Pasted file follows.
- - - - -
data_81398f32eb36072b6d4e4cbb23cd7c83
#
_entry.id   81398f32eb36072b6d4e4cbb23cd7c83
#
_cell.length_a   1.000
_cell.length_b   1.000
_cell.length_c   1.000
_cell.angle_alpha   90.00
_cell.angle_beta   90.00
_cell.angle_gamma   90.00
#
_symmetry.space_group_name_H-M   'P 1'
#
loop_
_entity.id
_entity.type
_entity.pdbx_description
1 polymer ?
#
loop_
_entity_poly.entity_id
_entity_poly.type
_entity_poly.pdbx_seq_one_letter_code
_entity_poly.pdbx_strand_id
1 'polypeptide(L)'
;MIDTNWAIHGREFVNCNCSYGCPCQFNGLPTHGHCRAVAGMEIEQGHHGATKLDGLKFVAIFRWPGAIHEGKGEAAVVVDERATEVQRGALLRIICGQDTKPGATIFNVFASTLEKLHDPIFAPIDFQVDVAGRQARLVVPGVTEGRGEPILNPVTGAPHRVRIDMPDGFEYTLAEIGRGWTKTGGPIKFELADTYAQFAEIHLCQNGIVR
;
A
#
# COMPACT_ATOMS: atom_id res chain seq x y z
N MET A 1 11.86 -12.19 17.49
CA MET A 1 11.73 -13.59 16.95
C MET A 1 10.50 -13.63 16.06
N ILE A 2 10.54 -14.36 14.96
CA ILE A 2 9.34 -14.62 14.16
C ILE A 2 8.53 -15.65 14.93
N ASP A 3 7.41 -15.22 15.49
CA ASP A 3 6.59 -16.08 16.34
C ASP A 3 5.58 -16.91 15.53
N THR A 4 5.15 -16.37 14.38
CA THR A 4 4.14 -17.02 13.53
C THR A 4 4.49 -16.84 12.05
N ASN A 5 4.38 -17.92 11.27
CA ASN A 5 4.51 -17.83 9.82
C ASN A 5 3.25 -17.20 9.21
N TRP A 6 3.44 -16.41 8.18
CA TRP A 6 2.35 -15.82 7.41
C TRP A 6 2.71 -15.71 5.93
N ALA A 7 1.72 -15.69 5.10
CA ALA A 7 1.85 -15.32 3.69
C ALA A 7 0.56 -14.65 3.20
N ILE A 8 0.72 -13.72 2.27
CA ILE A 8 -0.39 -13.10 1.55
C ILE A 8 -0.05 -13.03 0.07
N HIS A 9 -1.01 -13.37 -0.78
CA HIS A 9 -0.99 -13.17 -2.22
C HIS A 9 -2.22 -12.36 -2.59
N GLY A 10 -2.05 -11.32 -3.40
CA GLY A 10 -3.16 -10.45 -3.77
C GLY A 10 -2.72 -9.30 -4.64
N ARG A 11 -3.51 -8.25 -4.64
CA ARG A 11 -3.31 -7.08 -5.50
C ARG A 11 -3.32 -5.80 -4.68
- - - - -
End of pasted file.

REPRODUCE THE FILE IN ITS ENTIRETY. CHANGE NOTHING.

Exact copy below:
data_81398f32eb36072b6d4e4cbb23cd7c83
#
_entry.id   81398f32eb36072b6d4e4cbb23cd7c83
#
_cell.length_a   1.000
_cell.length_b   1.000
_cell.length_c   1.000
_cell.angle_alpha   90.00
_cell.angle_beta   90.00
_cell.angle_gamma   90.00
#
_symmetry.space_group_name_H-M   'P 1'
#
loop_
_entity.id
_entity.type
_entity.pdbx_description
1 polymer ?
#
loop_
_entity_poly.entity_id
_entity_poly.type
_entity_poly.pdbx_seq_one_letter_code
_entity_poly.pdbx_strand_id
1 'polypeptide(L)'
;MIDTNWAIHGREFVNCNCSYGCPCQFNGLPTHGHCRAVAGMEIEQGHHGATKLDGLKFVAIFRWPGAIHEGKGEAAVVVDERATEVQRGALLRIICGQDTKPGATIFNVFASTLEKLHDPIFAPIDFQVDVAGRQARLVVPGVTEGRGEPILNPVTGAPHRVRIDMPDGFEYTLAEIGRGWTKTGGPIKFELADTYAQFAEIHLCQNGIVR
;
A
#
# COMPACT_ATOMS: atom_id res chain seq x y z
N MET A 1 11.86 -12.19 17.49
CA MET A 1 11.73 -13.59 16.95
C MET A 1 10.50 -13.63 16.06
N ILE A 2 10.54 -14.36 14.96
CA ILE A 2 9.34 -14.62 14.16
C ILE A 2 8.53 -15.65 14.93
N ASP A 3 7.41 -15.22 15.49
CA ASP A 3 6.59 -16.08 16.34
C ASP A 3 5.58 -16.91 15.53
N THR A 4 5.15 -16.37 14.38
CA THR A 4 4.14 -17.02 13.53
C THR A 4 4.49 -16.84 12.05
N ASN A 5 4.38 -17.92 11.27
CA ASN A 5 4.51 -17.83 9.82
C ASN A 5 3.25 -17.20 9.21
N TRP A 6 3.44 -16.41 8.18
CA TRP A 6 2.35 -15.82 7.41
C TRP A 6 2.71 -15.71 5.93
N ALA A 7 1.72 -15.69 5.10
CA ALA A 7 1.85 -15.32 3.69
C ALA A 7 0.56 -14.65 3.20
N ILE A 8 0.72 -13.72 2.27
CA ILE A 8 -0.39 -13.10 1.55
C ILE A 8 -0.05 -13.03 0.07
N HIS A 9 -1.01 -13.37 -0.78
CA HIS A 9 -0.99 -13.17 -2.22
C HIS A 9 -2.22 -12.36 -2.59
N GLY A 10 -2.05 -11.32 -3.40
CA GLY A 10 -3.16 -10.45 -3.77
C GLY A 10 -2.72 -9.30 -4.64
N ARG A 11 -3.51 -8.25 -4.64
CA ARG A 11 -3.31 -7.08 -5.50
C ARG A 11 -3.32 -5.80 -4.68